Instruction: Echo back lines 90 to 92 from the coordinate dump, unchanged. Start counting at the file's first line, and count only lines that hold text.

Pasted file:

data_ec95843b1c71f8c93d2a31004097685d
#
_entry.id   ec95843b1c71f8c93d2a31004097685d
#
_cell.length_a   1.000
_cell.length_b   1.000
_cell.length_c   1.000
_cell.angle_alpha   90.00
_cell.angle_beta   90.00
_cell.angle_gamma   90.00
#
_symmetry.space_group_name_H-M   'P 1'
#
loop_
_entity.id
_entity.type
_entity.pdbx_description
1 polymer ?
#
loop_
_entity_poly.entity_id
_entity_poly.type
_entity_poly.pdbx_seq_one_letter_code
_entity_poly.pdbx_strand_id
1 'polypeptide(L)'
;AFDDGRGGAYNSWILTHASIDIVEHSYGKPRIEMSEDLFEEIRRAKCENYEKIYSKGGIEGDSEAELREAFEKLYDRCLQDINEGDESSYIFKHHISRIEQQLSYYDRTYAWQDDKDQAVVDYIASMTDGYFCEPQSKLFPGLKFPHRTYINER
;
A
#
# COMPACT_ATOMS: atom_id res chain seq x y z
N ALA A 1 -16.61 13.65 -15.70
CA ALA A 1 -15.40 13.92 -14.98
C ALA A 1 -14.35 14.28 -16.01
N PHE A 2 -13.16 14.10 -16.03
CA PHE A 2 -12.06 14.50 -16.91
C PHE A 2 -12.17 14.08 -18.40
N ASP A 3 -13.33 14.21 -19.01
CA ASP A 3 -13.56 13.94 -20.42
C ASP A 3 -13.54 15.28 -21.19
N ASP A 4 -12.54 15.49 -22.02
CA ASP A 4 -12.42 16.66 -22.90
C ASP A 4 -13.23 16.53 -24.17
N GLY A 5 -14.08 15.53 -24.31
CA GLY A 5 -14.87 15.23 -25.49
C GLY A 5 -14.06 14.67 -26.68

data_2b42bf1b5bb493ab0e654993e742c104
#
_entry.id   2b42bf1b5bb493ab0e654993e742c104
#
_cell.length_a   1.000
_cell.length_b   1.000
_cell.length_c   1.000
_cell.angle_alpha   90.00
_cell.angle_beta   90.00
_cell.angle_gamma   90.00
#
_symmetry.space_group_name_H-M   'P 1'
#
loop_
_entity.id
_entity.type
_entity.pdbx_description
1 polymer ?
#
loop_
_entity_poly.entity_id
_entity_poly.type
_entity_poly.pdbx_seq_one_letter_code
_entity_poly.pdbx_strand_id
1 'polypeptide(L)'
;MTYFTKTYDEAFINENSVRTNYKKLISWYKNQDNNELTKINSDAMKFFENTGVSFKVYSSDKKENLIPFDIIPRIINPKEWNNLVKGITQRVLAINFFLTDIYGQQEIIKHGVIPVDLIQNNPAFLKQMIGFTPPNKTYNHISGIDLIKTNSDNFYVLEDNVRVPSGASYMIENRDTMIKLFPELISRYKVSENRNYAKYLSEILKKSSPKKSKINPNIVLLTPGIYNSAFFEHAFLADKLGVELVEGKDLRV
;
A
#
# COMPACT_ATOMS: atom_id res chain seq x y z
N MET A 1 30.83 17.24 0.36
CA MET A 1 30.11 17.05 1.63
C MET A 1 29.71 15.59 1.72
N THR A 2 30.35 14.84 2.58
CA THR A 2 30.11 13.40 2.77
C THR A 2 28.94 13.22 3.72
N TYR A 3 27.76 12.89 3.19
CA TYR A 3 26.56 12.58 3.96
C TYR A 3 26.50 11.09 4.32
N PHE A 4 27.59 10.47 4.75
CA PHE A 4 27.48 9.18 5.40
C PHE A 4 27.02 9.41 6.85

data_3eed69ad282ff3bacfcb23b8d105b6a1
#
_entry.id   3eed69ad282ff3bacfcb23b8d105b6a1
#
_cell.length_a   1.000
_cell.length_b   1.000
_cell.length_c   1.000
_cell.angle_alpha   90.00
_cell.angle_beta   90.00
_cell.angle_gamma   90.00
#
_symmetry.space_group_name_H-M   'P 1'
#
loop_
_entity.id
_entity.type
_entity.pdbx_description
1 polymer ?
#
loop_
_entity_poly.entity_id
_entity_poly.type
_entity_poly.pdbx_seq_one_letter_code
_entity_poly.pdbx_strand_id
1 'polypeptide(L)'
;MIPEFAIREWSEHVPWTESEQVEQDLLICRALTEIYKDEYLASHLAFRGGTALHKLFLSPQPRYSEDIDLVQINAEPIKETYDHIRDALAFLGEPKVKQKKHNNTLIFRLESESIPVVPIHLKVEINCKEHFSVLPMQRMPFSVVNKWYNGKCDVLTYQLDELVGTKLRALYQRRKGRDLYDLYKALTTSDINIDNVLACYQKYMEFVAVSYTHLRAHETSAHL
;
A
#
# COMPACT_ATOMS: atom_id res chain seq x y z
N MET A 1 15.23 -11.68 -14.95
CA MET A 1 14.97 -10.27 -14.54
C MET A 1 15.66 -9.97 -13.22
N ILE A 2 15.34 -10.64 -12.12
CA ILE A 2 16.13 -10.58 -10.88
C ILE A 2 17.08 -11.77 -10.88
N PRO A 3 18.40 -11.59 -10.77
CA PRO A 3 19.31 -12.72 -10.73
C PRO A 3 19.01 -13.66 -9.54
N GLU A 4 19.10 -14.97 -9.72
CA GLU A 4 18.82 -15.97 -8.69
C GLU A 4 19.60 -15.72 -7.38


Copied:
_entry.id   3eed69ad282ff3bacfcb23b8d105b6a1
#
_cell.length_a   1.000